Most states also recognize that certain statements are defamatory per se, and therefore, no proof is needed. Some such examples include:
- allegations that harm a person’s trade, profession, or professional standing;
- allegations that a person is infected with a sexually transmitted disease;
- allegations that an unmarried person is unchaste; or
- allegations of criminal activity.
Defenses of Online Defamation
There are several defense arguments that typically favor the defendant in a defamation claim.
- The statement is true. Truth is an absolute defense to a defamation claim. Even if a person has suffered some amount of harm due to the publication of such statements, damages cannot be collected if the statements are true.
- The statement is false, but it is expressed as an opinion. If the statement is false but expressed as an opinion, the defendant may have a viable defense against a defamation claim. There are two exceptions to this defense. If a statement is made as an opinion or a joke but is taken seriously by a substantial minority or is deemed likely to be taken seriously by a reasonable person, then the plaintiff’s defamation claim may be successful.
- The statement if false, but its expression has limited reach. If the statement is false but expressed in a way that would typically only reach the plaintiff, the defendant may have a defense against a defamation claim. If, however, the statement is published in a way that would ordinarily reach others, such as publishing the statement in an online newsletter or posting it on a bulletin board on the Internet, then the plaintiff’s defamation claim may be successful.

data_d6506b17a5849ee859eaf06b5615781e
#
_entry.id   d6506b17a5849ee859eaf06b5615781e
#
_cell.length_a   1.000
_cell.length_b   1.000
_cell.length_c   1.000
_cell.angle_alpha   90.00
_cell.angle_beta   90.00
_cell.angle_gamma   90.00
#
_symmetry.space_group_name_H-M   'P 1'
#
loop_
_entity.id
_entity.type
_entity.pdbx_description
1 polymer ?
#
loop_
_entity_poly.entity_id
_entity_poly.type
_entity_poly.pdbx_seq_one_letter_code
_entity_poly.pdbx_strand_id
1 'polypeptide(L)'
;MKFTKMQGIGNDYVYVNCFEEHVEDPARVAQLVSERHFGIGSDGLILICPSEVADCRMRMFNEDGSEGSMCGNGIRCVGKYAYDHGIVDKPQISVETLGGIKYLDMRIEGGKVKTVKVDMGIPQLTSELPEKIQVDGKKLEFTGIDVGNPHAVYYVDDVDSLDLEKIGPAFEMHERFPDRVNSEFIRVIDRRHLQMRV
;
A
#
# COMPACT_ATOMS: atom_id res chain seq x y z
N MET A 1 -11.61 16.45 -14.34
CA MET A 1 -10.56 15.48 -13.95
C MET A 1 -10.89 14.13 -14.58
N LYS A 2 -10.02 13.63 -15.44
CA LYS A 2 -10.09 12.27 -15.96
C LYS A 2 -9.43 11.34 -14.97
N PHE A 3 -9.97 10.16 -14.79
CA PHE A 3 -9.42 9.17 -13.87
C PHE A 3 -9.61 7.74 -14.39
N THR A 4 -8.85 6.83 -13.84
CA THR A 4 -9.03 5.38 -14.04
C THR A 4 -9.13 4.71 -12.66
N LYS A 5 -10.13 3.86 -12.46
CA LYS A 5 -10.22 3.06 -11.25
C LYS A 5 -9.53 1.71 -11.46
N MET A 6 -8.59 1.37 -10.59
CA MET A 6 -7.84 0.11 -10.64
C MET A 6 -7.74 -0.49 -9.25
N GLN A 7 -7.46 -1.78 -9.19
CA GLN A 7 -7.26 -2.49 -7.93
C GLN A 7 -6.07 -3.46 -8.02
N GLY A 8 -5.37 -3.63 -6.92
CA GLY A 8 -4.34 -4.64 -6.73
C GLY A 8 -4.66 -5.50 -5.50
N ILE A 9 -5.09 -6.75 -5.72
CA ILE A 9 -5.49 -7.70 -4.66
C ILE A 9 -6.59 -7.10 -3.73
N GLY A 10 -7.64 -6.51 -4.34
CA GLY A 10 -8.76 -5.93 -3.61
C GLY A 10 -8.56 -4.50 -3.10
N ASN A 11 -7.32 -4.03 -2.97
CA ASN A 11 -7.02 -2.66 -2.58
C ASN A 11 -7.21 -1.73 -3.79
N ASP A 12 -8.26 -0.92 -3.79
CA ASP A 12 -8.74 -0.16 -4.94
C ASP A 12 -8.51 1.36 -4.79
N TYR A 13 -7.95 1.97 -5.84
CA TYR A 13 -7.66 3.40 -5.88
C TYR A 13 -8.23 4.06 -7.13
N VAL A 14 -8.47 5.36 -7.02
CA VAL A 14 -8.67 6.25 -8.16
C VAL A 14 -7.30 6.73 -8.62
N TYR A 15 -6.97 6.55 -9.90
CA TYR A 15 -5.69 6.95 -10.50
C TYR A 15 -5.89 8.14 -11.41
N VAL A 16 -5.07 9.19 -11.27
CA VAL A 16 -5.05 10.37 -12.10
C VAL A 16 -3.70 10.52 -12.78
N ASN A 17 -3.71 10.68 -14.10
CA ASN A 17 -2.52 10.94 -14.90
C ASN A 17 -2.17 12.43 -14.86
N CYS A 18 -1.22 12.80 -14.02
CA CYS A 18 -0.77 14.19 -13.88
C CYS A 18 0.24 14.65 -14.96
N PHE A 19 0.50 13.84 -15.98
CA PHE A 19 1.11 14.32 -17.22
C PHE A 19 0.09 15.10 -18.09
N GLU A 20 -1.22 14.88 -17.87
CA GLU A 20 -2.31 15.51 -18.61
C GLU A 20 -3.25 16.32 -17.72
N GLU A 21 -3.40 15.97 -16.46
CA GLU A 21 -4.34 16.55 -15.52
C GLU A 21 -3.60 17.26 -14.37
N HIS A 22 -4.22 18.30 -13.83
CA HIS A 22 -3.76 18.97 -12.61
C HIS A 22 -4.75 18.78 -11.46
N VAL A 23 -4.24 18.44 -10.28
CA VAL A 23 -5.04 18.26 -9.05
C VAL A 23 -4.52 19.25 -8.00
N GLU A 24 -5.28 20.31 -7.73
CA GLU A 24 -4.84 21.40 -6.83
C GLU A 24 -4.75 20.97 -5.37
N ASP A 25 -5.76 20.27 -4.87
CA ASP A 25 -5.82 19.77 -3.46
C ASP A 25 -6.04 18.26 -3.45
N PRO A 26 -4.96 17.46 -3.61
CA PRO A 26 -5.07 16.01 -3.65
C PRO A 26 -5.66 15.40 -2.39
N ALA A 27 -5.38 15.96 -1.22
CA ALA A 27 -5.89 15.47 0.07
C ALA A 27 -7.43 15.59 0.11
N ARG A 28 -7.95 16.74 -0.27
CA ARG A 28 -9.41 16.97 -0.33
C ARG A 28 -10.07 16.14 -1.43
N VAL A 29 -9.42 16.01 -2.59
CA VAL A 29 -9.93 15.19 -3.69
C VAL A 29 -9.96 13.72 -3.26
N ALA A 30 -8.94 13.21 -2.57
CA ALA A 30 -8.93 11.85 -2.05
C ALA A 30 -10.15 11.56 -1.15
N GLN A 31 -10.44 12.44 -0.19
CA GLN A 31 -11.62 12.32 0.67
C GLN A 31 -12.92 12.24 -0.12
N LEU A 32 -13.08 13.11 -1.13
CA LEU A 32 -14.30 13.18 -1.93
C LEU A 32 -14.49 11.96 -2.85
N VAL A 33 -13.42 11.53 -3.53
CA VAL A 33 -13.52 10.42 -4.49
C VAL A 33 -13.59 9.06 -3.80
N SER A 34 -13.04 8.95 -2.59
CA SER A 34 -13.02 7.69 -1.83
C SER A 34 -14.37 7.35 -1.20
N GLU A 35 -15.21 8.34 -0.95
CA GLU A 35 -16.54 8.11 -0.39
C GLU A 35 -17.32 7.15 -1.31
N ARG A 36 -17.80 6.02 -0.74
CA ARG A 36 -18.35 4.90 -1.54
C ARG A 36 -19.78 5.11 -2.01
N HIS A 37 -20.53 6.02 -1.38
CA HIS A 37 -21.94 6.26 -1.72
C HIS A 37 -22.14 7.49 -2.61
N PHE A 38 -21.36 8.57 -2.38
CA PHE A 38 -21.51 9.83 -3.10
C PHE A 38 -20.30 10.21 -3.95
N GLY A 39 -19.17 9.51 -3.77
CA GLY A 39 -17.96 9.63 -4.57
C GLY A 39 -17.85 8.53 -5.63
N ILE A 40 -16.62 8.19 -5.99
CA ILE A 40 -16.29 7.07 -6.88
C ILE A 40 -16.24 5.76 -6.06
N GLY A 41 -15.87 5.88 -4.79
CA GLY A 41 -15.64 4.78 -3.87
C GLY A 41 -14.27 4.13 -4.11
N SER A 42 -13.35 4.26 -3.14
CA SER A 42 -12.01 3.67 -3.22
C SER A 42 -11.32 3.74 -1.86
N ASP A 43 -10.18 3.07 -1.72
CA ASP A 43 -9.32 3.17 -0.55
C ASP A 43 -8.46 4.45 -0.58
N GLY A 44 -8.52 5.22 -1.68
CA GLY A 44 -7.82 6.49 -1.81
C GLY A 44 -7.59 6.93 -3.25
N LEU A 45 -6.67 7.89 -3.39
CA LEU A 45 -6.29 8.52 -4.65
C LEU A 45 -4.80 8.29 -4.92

- The statement is privileged. A statement is considered privileged communication if it is expressed during an interaction that is recognized by law as a private and protected. As an example, a person that makes a defamatory statement in a court of law cannot be charged with defamation. Public officials making statements about other public officials in the process of performing official duties also are protected. In addition, there is some protection for a reporter who relies on a public document or public official to report information that turns out to be incorrect. If a defamatory statement is not tied to any public document or public official though, republishing someone else’s defamatory communication is not a defense, even if properly attributed.
- The statute of limitations has expired. If the statute of limitations has expired on a defamation claim, the plaintiff has no case. The length of time may vary from state to state, but generally the statute of limitations begins with the first date of publication.